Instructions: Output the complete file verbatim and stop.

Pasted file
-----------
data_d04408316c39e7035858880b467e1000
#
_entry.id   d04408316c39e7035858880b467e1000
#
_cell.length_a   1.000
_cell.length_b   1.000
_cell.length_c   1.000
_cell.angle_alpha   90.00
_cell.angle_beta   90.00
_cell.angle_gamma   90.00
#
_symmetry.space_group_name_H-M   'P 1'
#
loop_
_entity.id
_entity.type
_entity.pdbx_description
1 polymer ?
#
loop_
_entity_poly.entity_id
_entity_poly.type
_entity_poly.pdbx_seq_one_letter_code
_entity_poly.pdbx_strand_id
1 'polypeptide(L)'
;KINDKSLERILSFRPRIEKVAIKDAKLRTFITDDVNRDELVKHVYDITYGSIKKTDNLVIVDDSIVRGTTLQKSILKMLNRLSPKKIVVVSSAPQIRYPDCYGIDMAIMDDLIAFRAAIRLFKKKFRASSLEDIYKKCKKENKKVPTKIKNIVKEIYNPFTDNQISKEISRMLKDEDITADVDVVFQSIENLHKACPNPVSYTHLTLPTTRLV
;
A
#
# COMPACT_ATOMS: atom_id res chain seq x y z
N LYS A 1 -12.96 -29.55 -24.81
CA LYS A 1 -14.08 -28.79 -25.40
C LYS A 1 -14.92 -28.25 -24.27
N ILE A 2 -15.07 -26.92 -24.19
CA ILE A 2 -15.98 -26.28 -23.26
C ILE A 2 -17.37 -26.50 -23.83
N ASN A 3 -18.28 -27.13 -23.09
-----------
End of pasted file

data_d04408316c39e7035858880b467e1000
#
_entry.id   d04408316c39e7035858880b467e1000
#
_cell.length_a   1.000
_cell.length_b   1.000
_cell.length_c   1.000
_cell.angle_alpha   90.00
_cell.angle_beta   90.00
_cell.angle_gamma   90.00
#
_symmetry.space_group_name_H-M   'P 1'
#
loop_
_entity.id
_entity.type
_entity.pdbx_description
1 polymer ?
#
loop_
_entity_poly.entity_id
_entity_poly.type
_entity_poly.pdbx_seq_one_letter_code
_entity_poly.pdbx_strand_id
1 'polypeptide(L)'
;KINDKSLERILSFRPRIEKVAIKDAKLRTFITDDVNRDELVKHVYDITYGSIKKTDNLVIVDDSIVRGTTLQKSILKMLNRLSPKKIVVVSSAPQIRYPDCYGIDMAIMDDLIAFRAAIRLFKKKFRASSLEDIYKKCKKENKKVPTKIKNIVKEIYNPFTDNQISKEISRMLKDEDITADVDVVFQSIENLHKACPNPVSYTHLTLPTTRLV
;
A
#
# COMPACT_ATOMS: atom_id res chain seq x y z
N LYS A 1 -12.96 -29.55 -24.81
CA LYS A 1 -14.08 -28.79 -25.40
C LYS A 1 -14.92 -28.25 -24.27
N ILE A 2 -15.07 -26.92 -24.19
CA ILE A 2 -15.98 -26.28 -23.26
C ILE A 2 -17.37 -26.50 -23.83
N ASN A 3 -18.28 -27.13 -23.09